Christine: Agreed, but they are still growing, what’s the reason they are growing and we are declining. Is it better content? Better coverage? What?
John: Well truthfully Christine, we have treated ESPN like a cash cow for Disney. If we were going to miss analyst expectations or if we won a bid to cover a playoff or championship game and to cover the costs of the latter, we would just raise rates. We took the mentality of “build it and they will come” and that business model worked for a number of years, but we have created our own problem. Even the most expensive sports network only charges $3.86 per month, but Fox Sports costs $1.30, NBC and CBS Sports cost $0.32 and $0.26 respectively. The NFL Network is $1.40, MLB Network is $0.26 and NBA TV is $0.23. The Big Ten, Pac-12 and SEC Networks range from $0.39 to $0.74. We charge $7.21 per subscriber for ESPN. Most of us feel at ESPN that we have contributed to the cord cutting problem. Cable is bundled of course, and as cost for cable programming rises it gets passed on to the subscriber. Research shows that the cost increase is driving the cord cutting problem. For example, Millennials are much more likely to go watch a game at a restaurant or bar or just check their smartphone for updates, rather than get ESPN. Compound this with a-la-carte TV and another demographic, older Americans on a budget will argue why they should pay $7.21, plus markups, for ESPN when they don’t even watch ESPN. Frankly as concerned as I am about cord-cutting, they move to a-la-carte could hurt ESPN even more since millions of American pay for cable and might not ever watch ESPN.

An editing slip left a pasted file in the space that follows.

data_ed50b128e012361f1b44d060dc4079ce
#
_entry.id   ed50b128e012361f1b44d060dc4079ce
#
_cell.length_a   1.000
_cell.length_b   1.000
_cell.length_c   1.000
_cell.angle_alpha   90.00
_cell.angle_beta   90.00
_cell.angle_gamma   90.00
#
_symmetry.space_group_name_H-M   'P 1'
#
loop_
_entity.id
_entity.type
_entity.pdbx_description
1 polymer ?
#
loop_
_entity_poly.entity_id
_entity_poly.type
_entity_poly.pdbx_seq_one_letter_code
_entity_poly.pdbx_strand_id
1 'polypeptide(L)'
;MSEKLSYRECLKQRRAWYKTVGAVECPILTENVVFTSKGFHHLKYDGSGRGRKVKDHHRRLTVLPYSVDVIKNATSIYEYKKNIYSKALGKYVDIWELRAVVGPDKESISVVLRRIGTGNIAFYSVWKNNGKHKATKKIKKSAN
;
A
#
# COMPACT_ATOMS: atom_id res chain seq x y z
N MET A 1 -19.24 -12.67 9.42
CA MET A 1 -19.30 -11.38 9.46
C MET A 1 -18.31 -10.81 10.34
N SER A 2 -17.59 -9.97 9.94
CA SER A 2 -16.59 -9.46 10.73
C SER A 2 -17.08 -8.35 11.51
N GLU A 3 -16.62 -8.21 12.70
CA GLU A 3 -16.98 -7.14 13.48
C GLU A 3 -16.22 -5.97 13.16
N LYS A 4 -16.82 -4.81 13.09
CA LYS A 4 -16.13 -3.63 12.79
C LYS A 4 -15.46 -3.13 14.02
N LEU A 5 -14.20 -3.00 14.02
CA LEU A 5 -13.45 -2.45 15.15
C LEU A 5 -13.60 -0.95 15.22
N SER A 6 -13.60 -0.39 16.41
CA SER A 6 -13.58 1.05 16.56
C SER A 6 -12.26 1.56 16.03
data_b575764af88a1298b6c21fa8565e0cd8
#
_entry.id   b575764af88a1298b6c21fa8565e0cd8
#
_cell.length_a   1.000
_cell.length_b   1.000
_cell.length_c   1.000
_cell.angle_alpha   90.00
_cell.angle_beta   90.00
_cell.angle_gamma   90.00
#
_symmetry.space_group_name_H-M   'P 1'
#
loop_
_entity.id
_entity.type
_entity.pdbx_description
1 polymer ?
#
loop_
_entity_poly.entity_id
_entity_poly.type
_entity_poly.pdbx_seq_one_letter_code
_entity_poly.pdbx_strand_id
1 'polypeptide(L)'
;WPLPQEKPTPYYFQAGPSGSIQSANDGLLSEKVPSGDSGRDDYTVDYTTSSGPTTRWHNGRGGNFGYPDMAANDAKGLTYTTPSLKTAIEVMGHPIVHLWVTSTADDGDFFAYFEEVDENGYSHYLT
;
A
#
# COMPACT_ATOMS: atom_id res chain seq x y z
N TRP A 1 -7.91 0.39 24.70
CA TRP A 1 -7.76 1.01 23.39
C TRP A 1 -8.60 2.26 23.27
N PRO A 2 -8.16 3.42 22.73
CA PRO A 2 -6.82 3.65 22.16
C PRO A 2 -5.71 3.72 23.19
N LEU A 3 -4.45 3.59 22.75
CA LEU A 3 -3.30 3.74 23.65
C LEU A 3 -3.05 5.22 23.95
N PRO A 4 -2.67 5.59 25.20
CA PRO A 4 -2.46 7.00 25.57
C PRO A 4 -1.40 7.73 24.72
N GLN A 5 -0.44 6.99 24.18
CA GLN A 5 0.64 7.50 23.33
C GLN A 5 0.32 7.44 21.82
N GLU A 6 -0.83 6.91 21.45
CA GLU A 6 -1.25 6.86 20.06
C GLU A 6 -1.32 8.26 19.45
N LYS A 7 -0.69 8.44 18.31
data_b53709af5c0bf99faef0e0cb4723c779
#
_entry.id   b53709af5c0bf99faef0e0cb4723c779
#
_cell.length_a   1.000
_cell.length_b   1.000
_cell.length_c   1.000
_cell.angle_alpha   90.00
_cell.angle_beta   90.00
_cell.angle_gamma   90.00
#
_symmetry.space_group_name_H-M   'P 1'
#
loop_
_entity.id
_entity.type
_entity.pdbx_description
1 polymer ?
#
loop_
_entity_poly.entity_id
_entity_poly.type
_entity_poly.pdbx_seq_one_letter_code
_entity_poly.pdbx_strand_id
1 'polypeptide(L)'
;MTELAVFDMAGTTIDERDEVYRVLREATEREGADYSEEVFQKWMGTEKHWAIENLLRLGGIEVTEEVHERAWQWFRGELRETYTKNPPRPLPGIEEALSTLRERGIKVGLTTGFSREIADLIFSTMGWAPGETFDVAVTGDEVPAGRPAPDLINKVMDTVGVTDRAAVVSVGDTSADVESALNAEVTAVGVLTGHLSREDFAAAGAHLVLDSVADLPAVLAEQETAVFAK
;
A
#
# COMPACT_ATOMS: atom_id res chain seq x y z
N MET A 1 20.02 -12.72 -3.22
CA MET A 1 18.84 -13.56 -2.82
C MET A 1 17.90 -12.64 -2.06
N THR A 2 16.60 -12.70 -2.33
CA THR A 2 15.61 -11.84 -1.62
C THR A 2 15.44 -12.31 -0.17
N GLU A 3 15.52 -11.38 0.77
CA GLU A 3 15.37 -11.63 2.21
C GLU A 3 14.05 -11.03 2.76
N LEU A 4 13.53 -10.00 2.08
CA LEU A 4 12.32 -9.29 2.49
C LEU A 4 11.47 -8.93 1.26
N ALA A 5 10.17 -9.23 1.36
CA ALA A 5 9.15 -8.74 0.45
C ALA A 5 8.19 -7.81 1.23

Kevin: Robert how much are we paying for contracts to cover sports?
John: Our yearly payment to the NFL is $1.9 billion, the NBA $1.5 billion, MLB is $700 million, to the NCAA, the NCAA Championship Football and the various NCAA Conferences is about $1.5 billion. All total about $5.6 billion. We have other contracts which brings the total to roughly $6.5 billion. In some cases these contracts increased by as much as 245%.
Kevin: 245%? Can we renegotiate these contracts?
John: No, in fact many of these contracts have yearly increases and any to attempt to negotiate them would result in losing the contract.
Christine: John if you recall back in 2014 when we were negotiating the NBA contract for three times what we were paying, I noted the weakness in subscribership and advocated waiting until the contract expired in two years to get additional information on the market, but you disagreed arguing that other networks were waiting to steal the contract from us. In light of the information we have 3 years later do you still agree with your decision?
John: I still believe losing content could only exacerbate the decline in viewership.
Christine: Arguably, yes, but do you still support the price we paid for the contract?
John: Well circumstances have changed…
Christine: And we would have had better data in 2016 to support a threefold increase in the NBA contract. Isn’t the contract worth essentially what the buyer is willing to pay for the right to carry the games?
John: Yes, but if we didn’t, my team and I truly felt based on information we had that NBC and Fox both wanted the NBA deal. Strategically and financially we might be worse off if we started losing contracts.
Robert: I agree with you John on that issue, but when do these contracts expire?
John: Unfortunately, most do not expire until 2023, 2024, 2025 and even 2027. When we signed many of these contracts, cord-cutting wasn’t even in the vocabulary. Honestly we missed the repercussions of cable networks telling unhappy subscribers that we, ESPN, was to blame for cable rate increases. We felt then that subscribers would see the cost increase as minimal and that subscribers would see the value in watching the games and sports they loved. Often times the increase was in the range of 30 cents to $1.00.